request per year per exempt entity). This computes to a total annual 
burden of 199.75 hours (0.25 hours times 799 exempt entities at the 15 
mmbf de minimis exemption threshold from Table 4).
    Further, pursuant to section 1217.70 of the Order, domestic 
manufacturers and importers that ship or import at or over the de 
minimis exemption level and pay their assessments directly to the Board 
must submit a shipment/import report for each quarter when assessments 
are due. The reporting burden for this collection of information is 
estimated to average 0.5 hours per domestic manufacturer or importer 
per report, or 2 hours per year (4 reports per year times 0.5 hours per 
report). This computes to a total annual burden of 510 hours (255 
assessed entities (from Table 4--No. of Assessed Entities at 15 mmbf) 
at 2 hours each equals 510 hours).
    All domestic manufacturers and importers must also maintain records 
sufficient to verify their reports. The recordkeeping burden for 
keeping this information is estimated to average 0.5 hours per record 
keeper maintaining such records, or 527 hours (1,054 total entities 
assessed (from Table 4--No. of Assessed Entities at no exemption) times 
0.5 hours).
    As with all Federal promotion programs, reports and forms are 
periodically reviewed to reduce information requirements and 
duplication by industry and public sector agencies. Finally, USDA has 
not identified any relevant Federal rules that duplicate, overlap, or 
conflict with this proposed rule.
    USDA is committed to complying with the E-Government Act, to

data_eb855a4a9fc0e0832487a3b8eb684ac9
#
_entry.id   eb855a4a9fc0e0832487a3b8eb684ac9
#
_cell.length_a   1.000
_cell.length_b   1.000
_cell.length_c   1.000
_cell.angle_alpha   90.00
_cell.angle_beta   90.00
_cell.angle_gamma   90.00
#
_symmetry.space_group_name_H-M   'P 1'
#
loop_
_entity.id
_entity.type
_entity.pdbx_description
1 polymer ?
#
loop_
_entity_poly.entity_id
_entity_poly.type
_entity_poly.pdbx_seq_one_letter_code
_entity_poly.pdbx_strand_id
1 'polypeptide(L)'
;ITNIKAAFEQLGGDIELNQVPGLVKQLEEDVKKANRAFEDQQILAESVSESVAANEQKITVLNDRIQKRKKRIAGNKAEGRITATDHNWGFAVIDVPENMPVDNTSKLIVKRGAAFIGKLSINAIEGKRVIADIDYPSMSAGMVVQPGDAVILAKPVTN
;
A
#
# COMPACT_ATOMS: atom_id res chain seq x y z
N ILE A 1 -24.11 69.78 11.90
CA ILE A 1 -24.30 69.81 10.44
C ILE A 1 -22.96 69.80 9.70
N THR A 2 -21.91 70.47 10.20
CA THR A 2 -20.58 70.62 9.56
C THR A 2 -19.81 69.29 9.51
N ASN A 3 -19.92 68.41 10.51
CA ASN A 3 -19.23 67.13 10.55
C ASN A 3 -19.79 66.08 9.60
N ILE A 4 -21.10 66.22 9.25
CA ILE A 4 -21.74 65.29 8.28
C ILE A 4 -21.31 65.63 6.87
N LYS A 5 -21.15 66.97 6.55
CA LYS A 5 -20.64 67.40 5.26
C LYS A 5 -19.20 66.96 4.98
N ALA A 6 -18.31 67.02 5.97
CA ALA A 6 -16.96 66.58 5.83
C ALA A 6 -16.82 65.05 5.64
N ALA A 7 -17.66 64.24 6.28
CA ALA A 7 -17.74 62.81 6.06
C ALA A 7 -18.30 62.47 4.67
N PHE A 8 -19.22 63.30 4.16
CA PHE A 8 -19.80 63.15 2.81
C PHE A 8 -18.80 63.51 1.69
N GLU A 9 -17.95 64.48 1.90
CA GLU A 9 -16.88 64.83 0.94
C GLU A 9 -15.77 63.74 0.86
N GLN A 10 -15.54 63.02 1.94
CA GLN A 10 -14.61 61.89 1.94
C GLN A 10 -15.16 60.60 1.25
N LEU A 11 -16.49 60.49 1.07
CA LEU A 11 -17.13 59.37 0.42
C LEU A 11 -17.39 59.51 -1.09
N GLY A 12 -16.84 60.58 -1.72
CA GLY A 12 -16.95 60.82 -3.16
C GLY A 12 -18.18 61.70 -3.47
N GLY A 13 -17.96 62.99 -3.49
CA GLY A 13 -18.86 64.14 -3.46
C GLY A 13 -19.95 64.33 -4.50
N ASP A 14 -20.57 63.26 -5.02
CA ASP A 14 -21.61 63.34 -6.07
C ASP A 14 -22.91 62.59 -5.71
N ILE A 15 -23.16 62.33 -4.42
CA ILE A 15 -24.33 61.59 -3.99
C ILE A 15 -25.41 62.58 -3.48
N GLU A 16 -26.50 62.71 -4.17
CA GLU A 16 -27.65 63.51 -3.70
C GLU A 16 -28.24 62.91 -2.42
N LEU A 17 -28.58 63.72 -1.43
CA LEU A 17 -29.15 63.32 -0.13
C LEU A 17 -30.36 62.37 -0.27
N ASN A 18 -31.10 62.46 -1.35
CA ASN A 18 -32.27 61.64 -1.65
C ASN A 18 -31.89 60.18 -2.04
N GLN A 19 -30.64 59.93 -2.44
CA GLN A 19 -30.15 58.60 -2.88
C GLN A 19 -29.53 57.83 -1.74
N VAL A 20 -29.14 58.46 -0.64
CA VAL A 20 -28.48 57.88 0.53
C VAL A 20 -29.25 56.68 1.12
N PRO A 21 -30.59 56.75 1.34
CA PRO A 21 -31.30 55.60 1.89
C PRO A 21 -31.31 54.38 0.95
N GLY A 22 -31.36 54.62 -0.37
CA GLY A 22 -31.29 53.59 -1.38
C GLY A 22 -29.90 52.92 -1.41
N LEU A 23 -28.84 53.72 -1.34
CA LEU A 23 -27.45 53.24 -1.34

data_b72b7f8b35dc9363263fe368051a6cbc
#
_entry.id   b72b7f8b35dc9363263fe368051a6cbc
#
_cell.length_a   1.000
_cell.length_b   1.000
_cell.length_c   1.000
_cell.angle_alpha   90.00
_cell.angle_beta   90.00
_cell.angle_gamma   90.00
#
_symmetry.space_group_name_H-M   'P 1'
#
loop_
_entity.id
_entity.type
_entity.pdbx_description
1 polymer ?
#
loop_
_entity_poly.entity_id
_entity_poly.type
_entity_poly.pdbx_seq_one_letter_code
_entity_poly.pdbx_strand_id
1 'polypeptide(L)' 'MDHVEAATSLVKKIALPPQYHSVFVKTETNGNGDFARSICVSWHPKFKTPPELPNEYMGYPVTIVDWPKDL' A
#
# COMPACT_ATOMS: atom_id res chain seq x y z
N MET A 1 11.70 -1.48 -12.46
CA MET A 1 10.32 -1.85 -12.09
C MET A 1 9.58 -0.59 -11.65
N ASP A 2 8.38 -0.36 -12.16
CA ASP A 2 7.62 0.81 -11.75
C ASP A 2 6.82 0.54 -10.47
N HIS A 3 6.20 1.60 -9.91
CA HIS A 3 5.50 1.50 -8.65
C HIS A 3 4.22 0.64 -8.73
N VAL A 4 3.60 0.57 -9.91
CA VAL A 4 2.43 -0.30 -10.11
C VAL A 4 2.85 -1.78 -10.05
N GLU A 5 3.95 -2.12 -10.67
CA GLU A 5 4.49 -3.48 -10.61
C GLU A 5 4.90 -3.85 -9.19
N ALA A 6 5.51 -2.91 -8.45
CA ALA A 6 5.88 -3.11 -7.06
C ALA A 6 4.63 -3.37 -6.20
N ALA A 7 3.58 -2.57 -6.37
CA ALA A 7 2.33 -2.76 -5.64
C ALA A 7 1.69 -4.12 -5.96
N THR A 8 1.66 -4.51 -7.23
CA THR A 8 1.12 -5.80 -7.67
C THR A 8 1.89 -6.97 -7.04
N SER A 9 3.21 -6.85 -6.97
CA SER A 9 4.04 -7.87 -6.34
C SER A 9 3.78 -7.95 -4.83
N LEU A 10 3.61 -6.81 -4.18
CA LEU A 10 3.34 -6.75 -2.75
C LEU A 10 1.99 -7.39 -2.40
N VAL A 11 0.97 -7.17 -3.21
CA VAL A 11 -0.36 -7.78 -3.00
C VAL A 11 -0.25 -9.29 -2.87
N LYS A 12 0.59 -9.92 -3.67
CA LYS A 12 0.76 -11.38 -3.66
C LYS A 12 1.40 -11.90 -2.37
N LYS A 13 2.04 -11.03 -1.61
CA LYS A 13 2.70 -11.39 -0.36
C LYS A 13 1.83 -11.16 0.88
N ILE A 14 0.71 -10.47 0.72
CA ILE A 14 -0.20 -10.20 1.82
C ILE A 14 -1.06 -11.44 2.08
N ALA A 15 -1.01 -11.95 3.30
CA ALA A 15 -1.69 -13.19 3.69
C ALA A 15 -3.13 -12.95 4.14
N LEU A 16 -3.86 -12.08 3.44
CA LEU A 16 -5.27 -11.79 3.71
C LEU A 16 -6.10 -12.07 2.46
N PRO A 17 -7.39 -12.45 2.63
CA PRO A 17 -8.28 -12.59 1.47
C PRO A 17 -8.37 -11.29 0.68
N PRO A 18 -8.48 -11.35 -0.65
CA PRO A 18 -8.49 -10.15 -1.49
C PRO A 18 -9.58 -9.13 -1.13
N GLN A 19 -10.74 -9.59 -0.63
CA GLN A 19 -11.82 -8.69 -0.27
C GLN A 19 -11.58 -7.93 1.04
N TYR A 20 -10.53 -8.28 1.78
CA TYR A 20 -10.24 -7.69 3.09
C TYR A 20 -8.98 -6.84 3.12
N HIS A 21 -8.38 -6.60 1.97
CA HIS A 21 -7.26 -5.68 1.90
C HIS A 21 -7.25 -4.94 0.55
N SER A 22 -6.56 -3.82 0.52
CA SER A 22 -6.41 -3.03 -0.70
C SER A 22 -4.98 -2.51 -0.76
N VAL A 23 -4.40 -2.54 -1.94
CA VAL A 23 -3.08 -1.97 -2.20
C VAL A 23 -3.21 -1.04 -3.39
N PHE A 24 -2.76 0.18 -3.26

promote the use of the internet and other information technologies to 
provide increased opportunities for citizen access to Government 
information and services, and for other purposes.
    Regarding outreach efforts, USDA initiated this action in response 
to a May 2016 federal court decision in Resolute. USDA proposes to 
establish the de minimis quantity exemption under the softwood lumber 
Order as contained herein.
    We have performed this initial RFA analysis regarding the impact of 
the proposed action on small entities and we invite comments concerning 
the potential effects of this action.
    USDA has determined that this proposed rule is consistent with and 
would effectuate the purposes of the 1996 Act.
    A 60-day comment period is provided to allow interested persons to 
respond to this proposed rule. All written comments received in 
response to this proposed rule by the date specified will be 
considered.

List of Subjects in 7 CFR Part 1217

    Administrative practice and procedure, Advertising, Consumer 
information, Marketing agreements, Promotion, Reporting and 
recordkeeping requirements, Softwood lumber.

    The authority citation for 7 CFR part 1217 continues to read as 
follows:

    Authority: 7 U.S.C. 7411-7425; 7 U.S.C. 7401.

    Dated: May 23, 2017.
Bruce Summers,
Acting Administrator.
[FR Doc. 2017-10997 Filed 5-26-17; 8:45 am]
BILLING CODE 3410-02-P